It seems like the kind of instrument that Spinal Tap would ask for, but the combination drum machine/drone in the video above is no joke.
Created by researchers at the University of Toronto, the flying drum machine responds to the force and torque in a given direction whenever a user gently hits it. Tapping it forward triggers a snare, nudging it from above triggers the kick drum, etc. Each signal feeds into a midi-based looping system.
While it seems simplistic at first, research consultant Haig Beylerian tells Fast Company that among the myriad difficulties the team faced, timing was particularly tough:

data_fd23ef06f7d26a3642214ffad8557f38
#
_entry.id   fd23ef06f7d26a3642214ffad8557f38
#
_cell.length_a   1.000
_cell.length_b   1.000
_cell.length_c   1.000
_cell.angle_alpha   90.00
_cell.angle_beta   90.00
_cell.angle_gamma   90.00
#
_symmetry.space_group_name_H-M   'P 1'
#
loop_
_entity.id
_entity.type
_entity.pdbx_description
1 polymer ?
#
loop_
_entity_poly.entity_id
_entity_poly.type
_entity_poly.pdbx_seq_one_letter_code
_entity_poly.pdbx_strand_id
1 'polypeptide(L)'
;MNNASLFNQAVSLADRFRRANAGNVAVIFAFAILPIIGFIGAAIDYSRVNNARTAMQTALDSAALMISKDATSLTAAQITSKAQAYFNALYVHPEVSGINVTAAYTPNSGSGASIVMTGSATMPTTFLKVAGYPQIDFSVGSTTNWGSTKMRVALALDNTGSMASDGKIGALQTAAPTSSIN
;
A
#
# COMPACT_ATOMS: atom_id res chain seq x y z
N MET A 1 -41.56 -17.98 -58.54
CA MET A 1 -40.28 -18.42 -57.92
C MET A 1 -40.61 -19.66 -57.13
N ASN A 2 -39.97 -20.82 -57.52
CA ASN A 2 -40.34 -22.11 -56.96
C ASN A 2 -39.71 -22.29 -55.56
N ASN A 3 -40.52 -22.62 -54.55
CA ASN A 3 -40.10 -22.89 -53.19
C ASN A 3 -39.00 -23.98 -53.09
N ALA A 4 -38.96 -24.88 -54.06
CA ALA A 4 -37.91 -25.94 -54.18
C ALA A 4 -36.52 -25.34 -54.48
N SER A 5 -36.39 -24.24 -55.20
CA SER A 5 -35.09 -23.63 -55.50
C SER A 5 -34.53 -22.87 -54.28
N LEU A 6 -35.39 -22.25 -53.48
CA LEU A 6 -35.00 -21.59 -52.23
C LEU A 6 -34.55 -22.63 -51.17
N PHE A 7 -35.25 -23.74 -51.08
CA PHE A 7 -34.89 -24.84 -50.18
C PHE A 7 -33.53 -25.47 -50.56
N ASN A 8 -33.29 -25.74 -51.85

Unlike a keyboard or drum pad where there is a definitive point of touch and release, it’s harder to decide when a quadcopter sends the MIDI data. Is it exactly when you touch it, when it moves the maximum distance it’s going to move based on that touch (to inform velocity), or something else?
The system they worked out allows for variations in velocity — or loudness based on the users force when hitting the drone — but they decided to stick to 1/16th notes for the sake of simplicity.
You can hear the results in the video embed above. If for no other reason than the possibility of seeing Kraftwerk use flying instruments live, let’s hope this drone/drum research is perfected.